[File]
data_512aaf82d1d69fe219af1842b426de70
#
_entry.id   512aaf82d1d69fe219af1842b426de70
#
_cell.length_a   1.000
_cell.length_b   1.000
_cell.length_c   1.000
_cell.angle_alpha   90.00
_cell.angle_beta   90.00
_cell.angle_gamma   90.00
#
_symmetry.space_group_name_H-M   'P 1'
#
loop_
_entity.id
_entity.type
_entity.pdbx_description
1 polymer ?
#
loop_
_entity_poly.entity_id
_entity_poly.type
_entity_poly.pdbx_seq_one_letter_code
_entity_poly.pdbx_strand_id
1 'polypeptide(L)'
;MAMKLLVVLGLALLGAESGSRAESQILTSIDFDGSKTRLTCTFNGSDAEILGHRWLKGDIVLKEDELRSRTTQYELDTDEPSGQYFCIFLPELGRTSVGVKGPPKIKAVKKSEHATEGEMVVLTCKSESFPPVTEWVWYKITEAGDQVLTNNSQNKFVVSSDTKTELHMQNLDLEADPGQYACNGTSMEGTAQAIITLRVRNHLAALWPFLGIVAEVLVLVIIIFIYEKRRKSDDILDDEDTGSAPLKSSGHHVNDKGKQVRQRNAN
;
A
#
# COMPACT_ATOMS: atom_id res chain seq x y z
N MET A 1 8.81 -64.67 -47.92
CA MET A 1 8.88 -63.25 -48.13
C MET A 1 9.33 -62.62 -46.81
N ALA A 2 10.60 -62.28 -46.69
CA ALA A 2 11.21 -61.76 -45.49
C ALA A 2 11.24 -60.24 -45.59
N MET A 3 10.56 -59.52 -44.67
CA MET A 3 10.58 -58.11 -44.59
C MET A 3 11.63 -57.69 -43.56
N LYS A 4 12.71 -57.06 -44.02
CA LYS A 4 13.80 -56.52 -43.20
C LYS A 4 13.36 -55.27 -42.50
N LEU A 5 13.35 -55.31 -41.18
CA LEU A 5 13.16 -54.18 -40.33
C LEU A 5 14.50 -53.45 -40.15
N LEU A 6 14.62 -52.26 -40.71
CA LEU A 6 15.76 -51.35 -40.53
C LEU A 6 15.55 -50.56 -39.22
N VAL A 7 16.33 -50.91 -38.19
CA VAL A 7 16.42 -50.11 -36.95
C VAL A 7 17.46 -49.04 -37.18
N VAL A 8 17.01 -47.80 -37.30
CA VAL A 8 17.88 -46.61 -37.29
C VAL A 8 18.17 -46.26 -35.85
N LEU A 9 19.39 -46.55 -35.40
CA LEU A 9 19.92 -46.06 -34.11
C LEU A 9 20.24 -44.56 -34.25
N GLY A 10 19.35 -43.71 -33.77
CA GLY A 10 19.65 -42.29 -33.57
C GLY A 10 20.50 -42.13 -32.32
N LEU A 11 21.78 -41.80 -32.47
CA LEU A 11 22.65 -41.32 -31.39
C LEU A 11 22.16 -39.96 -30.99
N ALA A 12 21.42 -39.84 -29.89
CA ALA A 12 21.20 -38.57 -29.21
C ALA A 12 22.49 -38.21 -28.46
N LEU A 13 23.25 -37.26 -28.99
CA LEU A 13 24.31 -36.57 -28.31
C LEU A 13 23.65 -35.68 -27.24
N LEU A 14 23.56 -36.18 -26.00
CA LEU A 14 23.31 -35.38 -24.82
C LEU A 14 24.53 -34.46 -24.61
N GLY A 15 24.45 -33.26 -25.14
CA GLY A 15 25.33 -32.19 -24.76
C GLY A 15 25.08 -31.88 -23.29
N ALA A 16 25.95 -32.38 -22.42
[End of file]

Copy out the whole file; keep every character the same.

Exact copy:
data_512aaf82d1d69fe219af1842b426de70
#
_entry.id   512aaf82d1d69fe219af1842b426de70
#
_cell.length_a   1.000
_cell.length_b   1.000
_cell.length_c   1.000
_cell.angle_alpha   90.00
_cell.angle_beta   90.00
_cell.angle_gamma   90.00
#
_symmetry.space_group_name_H-M   'P 1'
#
loop_
_entity.id
_entity.type
_entity.pdbx_description
1 polymer ?
#
loop_
_entity_poly.entity_id
_entity_poly.type
_entity_poly.pdbx_seq_one_letter_code
_entity_poly.pdbx_strand_id
1 'polypeptide(L)'
;MAMKLLVVLGLALLGAESGSRAESQILTSIDFDGSKTRLTCTFNGSDAEILGHRWLKGDIVLKEDELRSRTTQYELDTDEPSGQYFCIFLPELGRTSVGVKGPPKIKAVKKSEHATEGEMVVLTCKSESFPPVTEWVWYKITEAGDQVLTNNSQNKFVVSSDTKTELHMQNLDLEADPGQYACNGTSMEGTAQAIITLRVRNHLAALWPFLGIVAEVLVLVIIIFIYEKRRKSDDILDDEDTGSAPLKSSGHHVNDKGKQVRQRNAN
;
A
#
# COMPACT_ATOMS: atom_id res chain seq x y z
N MET A 1 8.81 -64.67 -47.92
CA MET A 1 8.88 -63.25 -48.13
C MET A 1 9.33 -62.62 -46.81
N ALA A 2 10.60 -62.28 -46.69
CA ALA A 2 11.21 -61.76 -45.49
C ALA A 2 11.24 -60.24 -45.59
N MET A 3 10.56 -59.52 -44.67
CA MET A 3 10.58 -58.11 -44.59
C MET A 3 11.63 -57.69 -43.56
N LYS A 4 12.71 -57.06 -44.02
CA LYS A 4 13.80 -56.52 -43.20
C LYS A 4 13.36 -55.27 -42.50
N LEU A 5 13.35 -55.31 -41.18
CA LEU A 5 13.16 -54.18 -40.33
C LEU A 5 14.50 -53.45 -40.15
N LEU A 6 14.62 -52.26 -40.71
CA LEU A 6 15.76 -51.35 -40.53
C LEU A 6 15.55 -50.56 -39.22
N VAL A 7 16.33 -50.91 -38.19
CA VAL A 7 16.42 -50.11 -36.95
C VAL A 7 17.46 -49.04 -37.18
N VAL A 8 17.01 -47.80 -37.30
CA VAL A 8 17.88 -46.61 -37.29
C VAL A 8 18.17 -46.26 -35.85
N LEU A 9 19.39 -46.55 -35.40
CA LEU A 9 19.92 -46.06 -34.11
C LEU A 9 20.24 -44.56 -34.25
N GLY A 10 19.35 -43.71 -33.77
CA GLY A 10 19.65 -42.29 -33.57
C GLY A 10 20.50 -42.13 -32.32
N LEU A 11 21.78 -41.80 -32.47
CA LEU A 11 22.65 -41.32 -31.39
C LEU A 11 22.16 -39.96 -30.99
N ALA A 12 21.42 -39.84 -29.89
CA ALA A 12 21.20 -38.57 -29.21
C ALA A 12 22.49 -38.21 -28.46
N LEU A 13 23.25 -37.26 -28.99
CA LEU A 13 24.31 -36.57 -28.31
C LEU A 13 23.65 -35.68 -27.24
N LEU A 14 23.56 -36.18 -26.00
CA LEU A 14 23.31 -35.38 -24.82
C LEU A 14 24.53 -34.46 -24.61
N GLY A 15 24.45 -33.26 -25.14
CA GLY A 15 25.33 -32.19 -24.76
C GLY A 15 25.08 -31.88 -23.29
N ALA A 16 25.95 -32.38 -22.42